Montana Seminar Returns to Billings, Spotlight on the Crow and Northern Cheyenne Tribes


What lessons can be drawn from learning about the Holocaust and Native American experience? That is what 35 educators considered during a week-long seminar that began on June 10 in Billings, Montana.

Worlds Apart But Not Strangers is the title of the program, sponsored by The Olga Lengyel Institute for Holocaust Studies and Human Rights (TOLI). Now in its eighth year, the seminar has trained over 150 teachers, including many Native Americans, who apply their experience in the classroom under the state-mandated Indian Education for All law.

“The seminar takes a unique approach in facilitating discussions amongst teachers, connecting Holocaust literature and pedagogy with the Native American plight, specifically that of the Crow and Northern Cheyenne tribes,” says Wendy  Warren, Satellite Program Director for TOLI throughout the US and a native of Billings.

“In collaboration with local synagogue leaders, Crow and Northern Cheyenne historians, teachers get to experience first-hand Native American perspectives of the events leading up to the Battle of Little Bighorn,” says Warren one of the co-facilitators of the program along with Brenda Johnston and Marcia Billedeaux Beaumont.

The seminar provided a once-in-a-lifetime opportunity for educators to reflect and process what they’re experiencing through writing, a vital component of TOLI’s educational philosophy. The roles of the perpetrator, target, bystander and ally are tools teachers then use to shed light on contemporary injustices, exposing students to a human rights-based education format.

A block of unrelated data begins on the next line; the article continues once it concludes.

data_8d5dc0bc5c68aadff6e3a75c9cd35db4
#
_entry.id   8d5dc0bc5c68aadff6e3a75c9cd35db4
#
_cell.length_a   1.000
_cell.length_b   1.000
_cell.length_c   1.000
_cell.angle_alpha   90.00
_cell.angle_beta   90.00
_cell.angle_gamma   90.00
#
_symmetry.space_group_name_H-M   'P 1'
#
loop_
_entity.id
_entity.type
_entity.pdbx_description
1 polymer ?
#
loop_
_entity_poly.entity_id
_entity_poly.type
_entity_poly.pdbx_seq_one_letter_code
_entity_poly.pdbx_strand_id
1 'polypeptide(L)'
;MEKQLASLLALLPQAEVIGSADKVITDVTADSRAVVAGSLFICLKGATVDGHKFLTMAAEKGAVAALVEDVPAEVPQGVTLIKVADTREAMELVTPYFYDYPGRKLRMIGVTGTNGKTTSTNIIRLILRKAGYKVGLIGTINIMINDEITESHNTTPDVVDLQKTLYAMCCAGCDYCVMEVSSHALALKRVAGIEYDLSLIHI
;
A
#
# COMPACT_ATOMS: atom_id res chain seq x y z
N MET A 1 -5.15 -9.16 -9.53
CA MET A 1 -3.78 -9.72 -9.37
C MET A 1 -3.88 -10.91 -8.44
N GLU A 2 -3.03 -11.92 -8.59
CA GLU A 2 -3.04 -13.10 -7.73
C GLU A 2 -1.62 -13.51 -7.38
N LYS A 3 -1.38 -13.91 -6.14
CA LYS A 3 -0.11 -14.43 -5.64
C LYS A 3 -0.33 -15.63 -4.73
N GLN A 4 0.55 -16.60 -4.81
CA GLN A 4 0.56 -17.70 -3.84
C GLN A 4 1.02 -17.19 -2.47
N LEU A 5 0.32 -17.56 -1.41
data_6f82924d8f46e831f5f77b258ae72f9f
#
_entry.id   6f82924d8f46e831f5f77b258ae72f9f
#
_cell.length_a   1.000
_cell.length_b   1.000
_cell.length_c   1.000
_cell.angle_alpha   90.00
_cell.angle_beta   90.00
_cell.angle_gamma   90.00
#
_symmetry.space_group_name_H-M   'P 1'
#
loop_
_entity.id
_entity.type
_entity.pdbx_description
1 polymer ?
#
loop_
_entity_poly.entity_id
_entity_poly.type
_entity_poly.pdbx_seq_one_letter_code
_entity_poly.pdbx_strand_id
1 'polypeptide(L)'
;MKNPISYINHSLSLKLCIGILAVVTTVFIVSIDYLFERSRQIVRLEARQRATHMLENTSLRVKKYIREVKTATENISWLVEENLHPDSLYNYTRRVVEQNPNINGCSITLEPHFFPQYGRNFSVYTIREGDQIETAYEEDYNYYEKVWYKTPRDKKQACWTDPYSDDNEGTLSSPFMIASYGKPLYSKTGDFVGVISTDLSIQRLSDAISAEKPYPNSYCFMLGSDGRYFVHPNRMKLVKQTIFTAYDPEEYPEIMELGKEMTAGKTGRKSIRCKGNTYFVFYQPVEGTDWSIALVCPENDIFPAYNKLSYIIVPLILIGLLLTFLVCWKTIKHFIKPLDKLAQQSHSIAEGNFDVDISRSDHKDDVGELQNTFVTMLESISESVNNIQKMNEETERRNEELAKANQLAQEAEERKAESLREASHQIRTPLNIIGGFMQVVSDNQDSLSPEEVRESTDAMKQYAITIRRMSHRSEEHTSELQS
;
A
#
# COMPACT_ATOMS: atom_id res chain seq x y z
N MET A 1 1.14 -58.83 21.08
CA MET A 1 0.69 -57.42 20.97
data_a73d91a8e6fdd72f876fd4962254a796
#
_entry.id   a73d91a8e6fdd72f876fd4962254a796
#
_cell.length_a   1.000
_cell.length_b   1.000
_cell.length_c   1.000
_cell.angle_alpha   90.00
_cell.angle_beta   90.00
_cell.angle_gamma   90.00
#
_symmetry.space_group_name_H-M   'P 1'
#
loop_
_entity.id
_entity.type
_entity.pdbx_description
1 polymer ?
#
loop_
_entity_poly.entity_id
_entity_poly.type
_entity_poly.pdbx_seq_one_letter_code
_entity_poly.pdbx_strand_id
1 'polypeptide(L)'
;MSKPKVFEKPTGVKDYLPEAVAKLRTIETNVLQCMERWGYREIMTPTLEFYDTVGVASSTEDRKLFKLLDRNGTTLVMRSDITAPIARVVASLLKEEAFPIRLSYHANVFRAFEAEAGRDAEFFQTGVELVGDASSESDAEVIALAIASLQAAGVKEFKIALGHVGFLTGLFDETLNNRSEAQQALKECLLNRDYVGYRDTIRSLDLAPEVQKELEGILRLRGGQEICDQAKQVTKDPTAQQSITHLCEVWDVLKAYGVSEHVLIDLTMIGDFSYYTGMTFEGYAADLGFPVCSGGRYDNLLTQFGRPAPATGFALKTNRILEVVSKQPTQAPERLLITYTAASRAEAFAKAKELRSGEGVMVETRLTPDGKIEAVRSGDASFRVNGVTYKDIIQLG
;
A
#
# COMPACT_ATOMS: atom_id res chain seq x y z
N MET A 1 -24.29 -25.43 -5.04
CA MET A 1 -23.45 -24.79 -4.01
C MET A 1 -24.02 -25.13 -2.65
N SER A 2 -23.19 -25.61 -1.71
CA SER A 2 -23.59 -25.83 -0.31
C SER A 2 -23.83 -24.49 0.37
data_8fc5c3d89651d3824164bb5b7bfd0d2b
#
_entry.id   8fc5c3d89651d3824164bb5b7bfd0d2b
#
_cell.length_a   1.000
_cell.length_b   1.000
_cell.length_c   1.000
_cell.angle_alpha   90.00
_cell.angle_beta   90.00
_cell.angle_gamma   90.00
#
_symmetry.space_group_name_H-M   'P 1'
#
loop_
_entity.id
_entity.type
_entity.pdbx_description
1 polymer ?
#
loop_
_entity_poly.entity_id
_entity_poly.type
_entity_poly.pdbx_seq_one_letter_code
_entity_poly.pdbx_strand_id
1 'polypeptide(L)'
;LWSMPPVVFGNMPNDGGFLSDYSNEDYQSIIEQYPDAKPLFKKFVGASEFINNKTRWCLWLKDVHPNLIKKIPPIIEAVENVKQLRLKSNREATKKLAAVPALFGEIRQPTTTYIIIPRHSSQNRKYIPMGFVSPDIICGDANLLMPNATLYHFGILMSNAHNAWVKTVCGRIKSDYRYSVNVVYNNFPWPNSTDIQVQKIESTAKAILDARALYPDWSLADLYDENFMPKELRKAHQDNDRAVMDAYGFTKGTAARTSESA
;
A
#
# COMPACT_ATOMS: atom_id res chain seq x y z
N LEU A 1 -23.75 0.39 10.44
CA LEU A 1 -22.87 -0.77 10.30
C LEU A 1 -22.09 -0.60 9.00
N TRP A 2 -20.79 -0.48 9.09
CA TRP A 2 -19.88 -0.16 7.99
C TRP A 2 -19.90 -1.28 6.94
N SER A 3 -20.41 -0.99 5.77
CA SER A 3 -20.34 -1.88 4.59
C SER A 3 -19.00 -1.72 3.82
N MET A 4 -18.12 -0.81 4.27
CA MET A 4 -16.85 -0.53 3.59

Educators spent many intensive hours reflecting on intolerances and injustices, both old and new. They mapped out new strategies to bring these issues to light in the classroom amidst visits from prominent speakers from Montana’s Jewish and Native peoples communities.

Warren describes the Billings seminar as an emotionally and mentally taxing journey. “We all know the most transformative learning happens when your brain and your heart are engaged.”

The professional development continues after the seminars, when teachers can access mini-grants of amounts up to $1,000 to support projects that bring Holocaust and social justice education to wider audiences. TOLI’s impact on teachers is palpable well after they have returned to the classroom.

The Olga Lengyel Institute is a New York-based organization, named after a survivor of Auschwitz who dedicated her legacy to education, The mission of the Olga Lengyel Institute is to educate students in the United States, Europe and other parts of the world about human rights and social justice through the lens of the Holocaust and other genocides so that such atrocities may never again take place.

To accomplish its mission, TOLI provides professional development seminars for educators in the US and abroad that link the lessons of the Holocaust and other genocides to current world events, thereby working with teachers to promote a human rights and social justice agenda in their classrooms


For more information about The Olga Lengyel Institute for Holocaust Studies and Human Rights (TOLI), please contact

TOLI is located at 58 East 79th Street in Manhattan. (get directions)